That month in age lead gave him the edge. As far as I was concerned, Chuck was a leader: introduced me to a million secrets.
I think it was the next summer we crested arrows. John Ringer, Chuck's next door neighbor, a mile down the road, had a hunting dad. Ever time I went in the high-ceilinged, dark-roomed house, I was mute in the presence of boar, goat, and buck heads mounted on the wall staring straight ahead into the void in the middle of the living room. John's dad was really a hunter. At nine, everyone's dad seemed possessed of unattainable skills.
Our fiberglass bows came after a lot of begging, pleading, and extra chores. Out of our allowance, we bought arrows from John's dad. He made his own. We stood rapt as he glued in fletching while he told hunting stories. We listened, but he was really talking to those shafts, encouraging them for the best kill ever. Well, every batch he made a few short ones just for us kids. He measured our draw, and we got custom arrows. Of course, he didn't spend as much time on our fletching.
"Pretty soon," he said, "I'll teach you boys how to make your own bow. Show you how to mold fiberglass."
"Like on car bodies?" Chuck asked. His dad did a lot of body work at the garage.
"Yeah, kid. Sort of like cars but with more finesse."
We steeped ourselves in archery lore, read the history of the longbow and two versions of Robin Hood. We picked our paint colors for cresting, measured the spacing on the shaft. Not that we were in some competition. We just liked archery. But, we could walk right up to the target pinned up on that bale of straw out in Chuck's backyard and pull out our arrows instantly. Chuck's were painted blue and silver. Mine were red 1/16 inch, 1/4 inch space, green 1/16 inch, quarter-inch space, and then 1/16 inch yellow. I spent a lot of time painting those lines. They were never as neat as Chuck's. He had the knack, just like his dad: precision.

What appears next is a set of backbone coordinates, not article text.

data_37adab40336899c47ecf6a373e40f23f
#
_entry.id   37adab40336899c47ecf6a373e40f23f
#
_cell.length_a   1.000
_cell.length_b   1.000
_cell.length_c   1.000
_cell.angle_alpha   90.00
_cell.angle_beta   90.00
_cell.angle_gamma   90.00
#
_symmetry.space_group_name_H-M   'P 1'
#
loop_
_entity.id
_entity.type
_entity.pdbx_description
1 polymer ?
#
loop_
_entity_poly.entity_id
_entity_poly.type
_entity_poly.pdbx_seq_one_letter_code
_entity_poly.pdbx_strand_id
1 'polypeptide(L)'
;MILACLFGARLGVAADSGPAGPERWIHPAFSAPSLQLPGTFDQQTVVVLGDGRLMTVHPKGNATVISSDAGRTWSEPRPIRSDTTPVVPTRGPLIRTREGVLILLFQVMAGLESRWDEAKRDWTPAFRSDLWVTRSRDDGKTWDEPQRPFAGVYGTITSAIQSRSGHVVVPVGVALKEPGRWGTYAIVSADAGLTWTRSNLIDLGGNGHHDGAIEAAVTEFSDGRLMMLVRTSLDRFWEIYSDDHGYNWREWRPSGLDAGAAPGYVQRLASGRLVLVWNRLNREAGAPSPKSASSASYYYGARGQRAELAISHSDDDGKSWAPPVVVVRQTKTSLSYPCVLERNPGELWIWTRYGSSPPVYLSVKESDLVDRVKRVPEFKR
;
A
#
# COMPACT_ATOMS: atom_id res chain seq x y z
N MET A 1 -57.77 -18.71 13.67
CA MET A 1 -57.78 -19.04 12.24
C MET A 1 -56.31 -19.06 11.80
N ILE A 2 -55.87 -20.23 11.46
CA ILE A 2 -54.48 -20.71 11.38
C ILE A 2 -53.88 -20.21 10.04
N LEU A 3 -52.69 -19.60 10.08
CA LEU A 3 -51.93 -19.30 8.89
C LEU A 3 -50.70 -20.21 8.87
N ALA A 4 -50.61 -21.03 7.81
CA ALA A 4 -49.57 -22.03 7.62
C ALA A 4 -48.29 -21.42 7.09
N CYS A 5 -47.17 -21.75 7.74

The Ringers moved to Grass Valley right before Christmas. We never did make those bows. Kind of lost interest after old man Ringer was gone.
Next year, as I remember, my dad taught us to tie flies. My dad took us fishing maybe ten times over at the Yuba. The rest of the time we fished local creeks, Chuck rolling along the creekside in his P. F. Fliers. I liked that early morning time, the privateness of the running water and the birds. Once, I caught a big daddy trout, I mean bigger than anything Chuck caught. Felt good. Mostly we spent those hot Chico afternoons tying flies. Fly tying is a way for boys to use color and design without losing face. I mean, in a country of plaid shirts and boots, boys just don't get mixed up with art. Men either, for that matter.

Freeing Your Writing from Requirements

This exercise is very freeing for getting into a character's head. Because it is not tied to a current work in progress, there's no need to think about how it moves the story forward, foreshadowing, or how the passage relates to the other characters. Also, it is freeing because you don't have to worry about covering all the character points--description, back story, strengths or weaknesses, and the like. Simply meet your character and listen to what he or she says, and see where it goes.

Zara Altair